¶7 Oklahoma's statute provides in part that "Any person sixteen (16) or seventeen (17) years of age who is charged with . . . shall be considered as an adult." 10 O.S. 1981 § 1104.2 [10-1104.2](A) (emphasis added). It is argued that the decision of the prosecutor is largely determinative of the status of the accused as well as the forum, and that the prosecutor, rather than the court, determines nonamenability. Further, the appellant contends that due process requires that such a prosecutorial decision be preceded by a hearing and followed by findings of fact.

¶8 In United States v. Bland, supra, the District of Columbia Circuit Court of Appeals reviewed the constitutionality of 16 D.C.Code § 2301(3)(A), which provided that the term "child" should not apply to those individuals over the age of sixteen years who committed certain enumerated felonies. The defendant challenged the statute as violative of due process in that it vested the prosecutor with the overbroad discretion whether to prosecute as an adult or a juvenile. The court responded to the prosecutorial discretion challenge by turning the separation of powers doctrine around. Rather than finding that the decision by the prosecutor should have vested in the judicial branch, and that to assign it to the prosecutor's discretion is a violation of the separation of powers, the court found that traditionally the prosecutor has broad discretion and that the separation of powers prevents the judicial branch from interfering with that discretion absent its exercise on the basis of an arbitrary classification. United States v. Bland, supra, citing Oyler v. Boles, 368 U.S. 448, 82 S. Ct. 501, 7 L.Ed. [654 P.2d 1083] 446 (1962). The Bland court concluded that no hearing was required.

¶9 Though not involving reverse certification, the Supreme Court has recently stated, in reference to prosecutorial discretion, that:

. . . so long as the prosecutor has probable cause to believe that the accused committed an offense defined by statute, the decision whether or not to prosecute, and what charge to file or bring before a grand jury, generally rests entirely in his discretion. Within the limits set by the legislature's constitutionally valid definition of chargeable offenses, `the conscious exercise of some selectivity in enforcement is not in itself a federal constitutional violation' so long as `the selection was [not] deliberately based upon an unjustifiable standard such as race, religion, or other arbitrary classification.'

Bordenkircher v. Hayes, 434 U.S. 357, 98 S. Ct. 663, 54 L. Ed. 2d 604 at 611 (1978), citing Oyler v. Boles, supra.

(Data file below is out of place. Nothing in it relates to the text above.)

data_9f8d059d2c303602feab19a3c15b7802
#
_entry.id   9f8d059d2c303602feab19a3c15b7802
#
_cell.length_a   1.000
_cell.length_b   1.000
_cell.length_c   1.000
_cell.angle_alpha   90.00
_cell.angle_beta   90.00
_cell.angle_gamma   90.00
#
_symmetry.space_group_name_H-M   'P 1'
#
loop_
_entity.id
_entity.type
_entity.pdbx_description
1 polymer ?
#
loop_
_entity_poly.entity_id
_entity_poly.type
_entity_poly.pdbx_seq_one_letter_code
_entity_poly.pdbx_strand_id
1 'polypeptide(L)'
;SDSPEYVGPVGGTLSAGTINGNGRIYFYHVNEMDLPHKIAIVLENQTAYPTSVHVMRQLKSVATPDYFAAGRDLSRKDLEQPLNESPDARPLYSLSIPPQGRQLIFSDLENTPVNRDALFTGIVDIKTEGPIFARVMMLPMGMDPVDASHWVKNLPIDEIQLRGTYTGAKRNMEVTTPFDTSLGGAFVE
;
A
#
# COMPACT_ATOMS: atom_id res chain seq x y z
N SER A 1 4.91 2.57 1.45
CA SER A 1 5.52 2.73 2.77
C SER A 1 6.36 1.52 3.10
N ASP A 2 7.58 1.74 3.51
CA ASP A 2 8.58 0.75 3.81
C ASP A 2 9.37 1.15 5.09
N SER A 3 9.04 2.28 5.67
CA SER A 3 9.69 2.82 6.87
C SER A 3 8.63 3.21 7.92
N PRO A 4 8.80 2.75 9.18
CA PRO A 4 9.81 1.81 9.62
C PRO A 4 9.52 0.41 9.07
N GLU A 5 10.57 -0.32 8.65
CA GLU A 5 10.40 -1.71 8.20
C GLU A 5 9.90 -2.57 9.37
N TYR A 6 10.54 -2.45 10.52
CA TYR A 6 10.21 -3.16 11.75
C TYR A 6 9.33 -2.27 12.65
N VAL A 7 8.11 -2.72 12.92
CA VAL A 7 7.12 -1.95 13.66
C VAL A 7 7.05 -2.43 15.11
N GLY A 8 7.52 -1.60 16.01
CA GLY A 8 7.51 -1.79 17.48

¶10 The State and Federal decisions since the Fourth Circuit's 1973 decision in Bland have continued to follow the Bland majority rationale and reject the prosecutorial discretion argument.

¶11 The most recent case rejecting the prosecutorial discretion argument is People v. Thorpe, 641 P.2d 935 (Colo. 1982). There, the Supreme Court of Colorado, sitting en banc, unanimously rejected the argument. Relying on Cox v. United States, 473 F.2d 334 (4th Cir. 1973), and Bland, the court adopted the view that the separation of powers principle prevented judicial interference with the prosecutor's discretion. The court concluded that the conscious exercise of some selectivity in the enforcement of laws is not in itself violative of the equal protection guarantee. As to due process, the court found that a quasi-judicial hearing need not be held as a precondition to the exercise of the prosecutor's discretion to charge an accused juvenile as an adult under the Colorado statute.

¶12 Finally, in Oklahoma, the prosecutor does not possess any judicial functions. Nonamenability is a judicial determination under the direct certification statute, 10 O.S. 1981 § 1112 [10-1112]. However, nonamenability is not an inherently judicial determination; it was merely elevated to that status by the Legislature in Section 1112. Without a legislative enactment providing that nonamenability is a judicial determination, as is the case in Section 1112, nonamenability is properly within the ambit of the prosecutor's discretion under Section 1104.2. Any argument that prosecutorial discretion is a repository for judicial functions, at least with regard to nonamenability, can be dismissed by the following reference to the ABA Standards:

Discretion as to Noncriminal Disposition